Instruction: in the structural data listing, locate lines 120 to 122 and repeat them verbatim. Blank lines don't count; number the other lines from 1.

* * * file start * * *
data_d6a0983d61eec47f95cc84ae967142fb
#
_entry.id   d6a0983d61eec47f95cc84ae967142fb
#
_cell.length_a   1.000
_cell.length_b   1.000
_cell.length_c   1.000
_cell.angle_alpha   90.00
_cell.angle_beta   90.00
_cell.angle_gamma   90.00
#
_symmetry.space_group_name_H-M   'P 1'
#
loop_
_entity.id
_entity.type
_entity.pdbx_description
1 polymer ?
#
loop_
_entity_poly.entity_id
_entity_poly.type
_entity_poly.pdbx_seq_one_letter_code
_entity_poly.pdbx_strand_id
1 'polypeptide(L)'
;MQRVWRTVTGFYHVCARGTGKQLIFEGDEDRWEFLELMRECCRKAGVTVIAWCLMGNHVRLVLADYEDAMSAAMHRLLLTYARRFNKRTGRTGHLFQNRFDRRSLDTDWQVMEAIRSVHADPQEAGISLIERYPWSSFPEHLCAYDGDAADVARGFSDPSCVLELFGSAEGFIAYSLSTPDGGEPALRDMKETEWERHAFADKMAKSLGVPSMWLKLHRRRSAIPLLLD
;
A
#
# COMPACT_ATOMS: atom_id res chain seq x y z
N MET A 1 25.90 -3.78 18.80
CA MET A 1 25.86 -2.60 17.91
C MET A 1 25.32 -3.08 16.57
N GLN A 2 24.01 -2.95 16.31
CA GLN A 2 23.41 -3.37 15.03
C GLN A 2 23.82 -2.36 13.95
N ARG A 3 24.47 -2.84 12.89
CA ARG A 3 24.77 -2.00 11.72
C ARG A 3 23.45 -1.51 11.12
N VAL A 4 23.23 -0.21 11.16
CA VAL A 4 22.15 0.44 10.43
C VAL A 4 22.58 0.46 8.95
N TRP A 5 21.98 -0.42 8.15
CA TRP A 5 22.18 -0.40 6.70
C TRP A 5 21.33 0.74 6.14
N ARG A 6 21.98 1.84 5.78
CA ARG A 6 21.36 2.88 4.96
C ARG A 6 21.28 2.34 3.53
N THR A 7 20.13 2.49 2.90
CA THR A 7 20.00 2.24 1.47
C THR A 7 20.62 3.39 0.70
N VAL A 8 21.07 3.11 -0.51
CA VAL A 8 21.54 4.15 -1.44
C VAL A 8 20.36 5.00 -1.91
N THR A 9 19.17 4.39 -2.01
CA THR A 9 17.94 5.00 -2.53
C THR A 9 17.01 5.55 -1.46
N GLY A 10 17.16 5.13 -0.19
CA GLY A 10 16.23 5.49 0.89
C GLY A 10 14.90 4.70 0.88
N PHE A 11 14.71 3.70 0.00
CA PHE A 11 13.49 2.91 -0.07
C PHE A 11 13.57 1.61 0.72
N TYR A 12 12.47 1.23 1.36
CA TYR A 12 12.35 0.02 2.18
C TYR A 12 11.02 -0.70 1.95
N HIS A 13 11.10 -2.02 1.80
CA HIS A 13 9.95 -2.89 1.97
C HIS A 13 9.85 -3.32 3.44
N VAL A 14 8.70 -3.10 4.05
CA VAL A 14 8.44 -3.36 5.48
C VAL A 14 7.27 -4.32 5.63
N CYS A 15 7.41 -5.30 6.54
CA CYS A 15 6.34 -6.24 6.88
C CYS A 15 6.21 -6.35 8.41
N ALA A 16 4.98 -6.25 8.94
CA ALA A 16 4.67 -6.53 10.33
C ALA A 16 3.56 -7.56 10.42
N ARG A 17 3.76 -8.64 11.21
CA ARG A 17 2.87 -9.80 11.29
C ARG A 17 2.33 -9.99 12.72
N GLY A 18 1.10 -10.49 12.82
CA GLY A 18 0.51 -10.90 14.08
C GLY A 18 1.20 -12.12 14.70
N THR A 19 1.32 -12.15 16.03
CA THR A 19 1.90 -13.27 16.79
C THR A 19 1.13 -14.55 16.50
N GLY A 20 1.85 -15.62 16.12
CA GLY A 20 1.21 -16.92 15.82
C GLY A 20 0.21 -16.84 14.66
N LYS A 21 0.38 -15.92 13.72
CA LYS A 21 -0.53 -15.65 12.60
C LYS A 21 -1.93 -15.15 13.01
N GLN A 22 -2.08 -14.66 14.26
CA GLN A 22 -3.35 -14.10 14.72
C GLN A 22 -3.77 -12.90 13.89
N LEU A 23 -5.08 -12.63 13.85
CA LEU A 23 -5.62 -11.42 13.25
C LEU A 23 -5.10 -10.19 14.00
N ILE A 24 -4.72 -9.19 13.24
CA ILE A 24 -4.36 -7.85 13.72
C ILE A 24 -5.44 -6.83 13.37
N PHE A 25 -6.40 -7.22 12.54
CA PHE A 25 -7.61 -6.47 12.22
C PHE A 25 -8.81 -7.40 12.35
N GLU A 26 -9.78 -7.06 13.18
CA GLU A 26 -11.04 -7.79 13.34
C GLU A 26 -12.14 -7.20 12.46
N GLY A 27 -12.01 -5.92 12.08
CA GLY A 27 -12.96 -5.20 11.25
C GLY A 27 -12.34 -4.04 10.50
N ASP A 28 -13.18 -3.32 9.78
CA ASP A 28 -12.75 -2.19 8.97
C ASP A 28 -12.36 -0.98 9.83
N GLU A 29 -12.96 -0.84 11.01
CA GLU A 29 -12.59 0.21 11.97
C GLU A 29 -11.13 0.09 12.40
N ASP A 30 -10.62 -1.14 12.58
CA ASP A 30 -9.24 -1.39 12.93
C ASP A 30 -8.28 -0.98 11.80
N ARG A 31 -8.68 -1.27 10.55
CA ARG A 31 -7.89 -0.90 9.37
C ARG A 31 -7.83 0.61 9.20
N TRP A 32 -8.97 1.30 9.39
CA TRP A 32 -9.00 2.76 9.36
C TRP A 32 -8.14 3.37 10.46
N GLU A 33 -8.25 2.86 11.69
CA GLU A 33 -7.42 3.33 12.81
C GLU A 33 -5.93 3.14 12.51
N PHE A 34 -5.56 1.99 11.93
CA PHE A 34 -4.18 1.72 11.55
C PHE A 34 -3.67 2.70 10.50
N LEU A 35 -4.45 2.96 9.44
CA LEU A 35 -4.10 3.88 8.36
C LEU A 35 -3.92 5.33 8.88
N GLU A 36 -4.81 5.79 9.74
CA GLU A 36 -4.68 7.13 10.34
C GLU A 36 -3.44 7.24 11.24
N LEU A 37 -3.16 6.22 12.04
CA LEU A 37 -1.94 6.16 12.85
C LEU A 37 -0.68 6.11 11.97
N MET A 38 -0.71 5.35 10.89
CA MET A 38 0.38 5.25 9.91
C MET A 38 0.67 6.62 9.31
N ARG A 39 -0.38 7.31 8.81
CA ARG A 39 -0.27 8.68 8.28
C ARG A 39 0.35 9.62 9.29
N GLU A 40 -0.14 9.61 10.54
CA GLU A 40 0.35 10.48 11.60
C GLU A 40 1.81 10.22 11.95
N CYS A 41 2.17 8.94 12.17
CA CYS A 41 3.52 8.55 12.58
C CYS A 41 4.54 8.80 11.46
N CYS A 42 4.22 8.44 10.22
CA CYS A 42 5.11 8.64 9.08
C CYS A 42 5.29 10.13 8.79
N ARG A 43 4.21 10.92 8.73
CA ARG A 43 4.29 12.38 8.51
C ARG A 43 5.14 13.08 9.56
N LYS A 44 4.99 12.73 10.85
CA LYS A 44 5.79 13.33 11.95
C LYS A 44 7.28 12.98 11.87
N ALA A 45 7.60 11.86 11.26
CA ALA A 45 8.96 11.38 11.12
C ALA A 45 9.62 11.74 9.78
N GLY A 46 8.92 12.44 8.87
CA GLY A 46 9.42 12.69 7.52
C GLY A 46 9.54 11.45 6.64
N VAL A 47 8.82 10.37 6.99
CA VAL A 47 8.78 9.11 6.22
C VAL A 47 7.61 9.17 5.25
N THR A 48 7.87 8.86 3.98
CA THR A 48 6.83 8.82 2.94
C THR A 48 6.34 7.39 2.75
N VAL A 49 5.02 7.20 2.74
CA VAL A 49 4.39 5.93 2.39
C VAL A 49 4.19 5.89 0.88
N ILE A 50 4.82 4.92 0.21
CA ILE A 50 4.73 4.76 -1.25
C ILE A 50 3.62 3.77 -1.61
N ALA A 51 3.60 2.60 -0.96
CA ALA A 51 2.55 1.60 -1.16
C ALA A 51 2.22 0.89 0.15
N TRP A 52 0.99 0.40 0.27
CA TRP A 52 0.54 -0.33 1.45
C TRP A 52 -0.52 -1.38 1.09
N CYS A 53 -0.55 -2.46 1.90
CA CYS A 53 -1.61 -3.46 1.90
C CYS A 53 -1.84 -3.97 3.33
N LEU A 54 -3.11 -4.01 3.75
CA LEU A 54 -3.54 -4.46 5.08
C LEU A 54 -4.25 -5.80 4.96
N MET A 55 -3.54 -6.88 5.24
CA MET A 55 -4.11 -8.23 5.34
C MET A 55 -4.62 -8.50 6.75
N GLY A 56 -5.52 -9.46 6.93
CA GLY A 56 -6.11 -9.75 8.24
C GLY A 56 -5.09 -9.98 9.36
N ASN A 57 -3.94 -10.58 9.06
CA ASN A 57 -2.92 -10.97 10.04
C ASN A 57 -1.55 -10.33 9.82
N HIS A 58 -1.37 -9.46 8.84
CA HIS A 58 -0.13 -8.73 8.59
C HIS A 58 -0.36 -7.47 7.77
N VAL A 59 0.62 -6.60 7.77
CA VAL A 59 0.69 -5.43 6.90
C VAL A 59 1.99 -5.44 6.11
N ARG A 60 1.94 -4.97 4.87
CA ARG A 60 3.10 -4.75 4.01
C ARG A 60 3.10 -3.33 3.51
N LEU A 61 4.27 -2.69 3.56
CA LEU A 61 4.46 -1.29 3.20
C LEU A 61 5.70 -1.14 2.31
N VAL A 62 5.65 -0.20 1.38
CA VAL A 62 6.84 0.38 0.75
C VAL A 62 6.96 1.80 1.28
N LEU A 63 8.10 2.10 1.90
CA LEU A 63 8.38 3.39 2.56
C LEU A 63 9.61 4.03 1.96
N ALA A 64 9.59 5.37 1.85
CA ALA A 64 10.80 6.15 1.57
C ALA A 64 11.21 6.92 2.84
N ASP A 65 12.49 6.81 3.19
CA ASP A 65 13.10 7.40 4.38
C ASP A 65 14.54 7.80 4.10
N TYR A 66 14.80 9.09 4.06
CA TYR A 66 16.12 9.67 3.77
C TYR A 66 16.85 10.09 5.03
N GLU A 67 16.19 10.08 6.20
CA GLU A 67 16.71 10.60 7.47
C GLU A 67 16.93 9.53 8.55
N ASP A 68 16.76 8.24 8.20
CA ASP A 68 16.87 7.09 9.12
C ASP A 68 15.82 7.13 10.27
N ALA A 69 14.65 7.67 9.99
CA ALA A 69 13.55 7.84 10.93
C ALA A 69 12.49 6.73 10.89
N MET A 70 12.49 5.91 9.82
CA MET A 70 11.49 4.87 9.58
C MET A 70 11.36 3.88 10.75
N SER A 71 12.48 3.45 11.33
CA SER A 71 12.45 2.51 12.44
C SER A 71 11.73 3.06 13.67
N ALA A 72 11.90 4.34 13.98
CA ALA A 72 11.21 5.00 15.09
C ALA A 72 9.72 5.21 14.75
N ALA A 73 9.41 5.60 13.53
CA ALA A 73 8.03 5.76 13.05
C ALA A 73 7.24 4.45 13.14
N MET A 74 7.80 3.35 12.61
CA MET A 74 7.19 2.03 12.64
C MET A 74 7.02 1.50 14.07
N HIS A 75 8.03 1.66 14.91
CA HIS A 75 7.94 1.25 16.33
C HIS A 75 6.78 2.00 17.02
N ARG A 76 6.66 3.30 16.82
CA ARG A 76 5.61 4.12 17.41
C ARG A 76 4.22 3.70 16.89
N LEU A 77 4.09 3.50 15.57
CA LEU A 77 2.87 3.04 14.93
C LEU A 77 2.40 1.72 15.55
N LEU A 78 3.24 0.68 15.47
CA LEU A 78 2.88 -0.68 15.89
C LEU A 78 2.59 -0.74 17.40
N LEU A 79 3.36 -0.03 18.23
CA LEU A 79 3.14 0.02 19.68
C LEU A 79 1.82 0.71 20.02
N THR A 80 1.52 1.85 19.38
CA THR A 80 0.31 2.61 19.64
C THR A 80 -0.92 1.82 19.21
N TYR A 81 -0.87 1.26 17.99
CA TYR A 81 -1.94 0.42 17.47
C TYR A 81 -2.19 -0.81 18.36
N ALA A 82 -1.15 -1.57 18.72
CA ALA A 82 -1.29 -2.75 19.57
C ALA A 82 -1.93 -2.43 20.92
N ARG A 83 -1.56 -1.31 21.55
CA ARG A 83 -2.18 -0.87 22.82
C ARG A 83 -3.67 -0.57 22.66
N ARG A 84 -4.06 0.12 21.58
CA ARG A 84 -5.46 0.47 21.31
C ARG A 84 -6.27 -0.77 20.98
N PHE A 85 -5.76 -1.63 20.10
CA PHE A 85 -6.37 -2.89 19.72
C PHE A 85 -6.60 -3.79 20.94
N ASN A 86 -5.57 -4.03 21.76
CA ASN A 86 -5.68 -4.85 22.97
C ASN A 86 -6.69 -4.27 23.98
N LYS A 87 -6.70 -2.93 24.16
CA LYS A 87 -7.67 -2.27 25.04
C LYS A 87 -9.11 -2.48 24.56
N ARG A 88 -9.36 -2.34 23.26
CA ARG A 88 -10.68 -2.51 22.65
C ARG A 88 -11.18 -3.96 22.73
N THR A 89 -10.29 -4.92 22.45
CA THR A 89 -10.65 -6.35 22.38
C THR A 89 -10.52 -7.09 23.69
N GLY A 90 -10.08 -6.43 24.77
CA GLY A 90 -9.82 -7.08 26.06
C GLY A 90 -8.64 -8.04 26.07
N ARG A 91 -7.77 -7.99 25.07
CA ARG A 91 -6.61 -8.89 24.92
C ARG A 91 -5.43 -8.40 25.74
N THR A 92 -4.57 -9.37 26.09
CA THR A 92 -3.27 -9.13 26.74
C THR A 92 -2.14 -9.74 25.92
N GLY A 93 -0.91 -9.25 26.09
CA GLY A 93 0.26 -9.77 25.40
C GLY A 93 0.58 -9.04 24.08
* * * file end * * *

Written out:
C ASP A 30 -8.28 -0.98 11.80
N ARG A 31 -8.68 -1.27 10.55
CA ARG A 31 -7.89 -0.90 9.37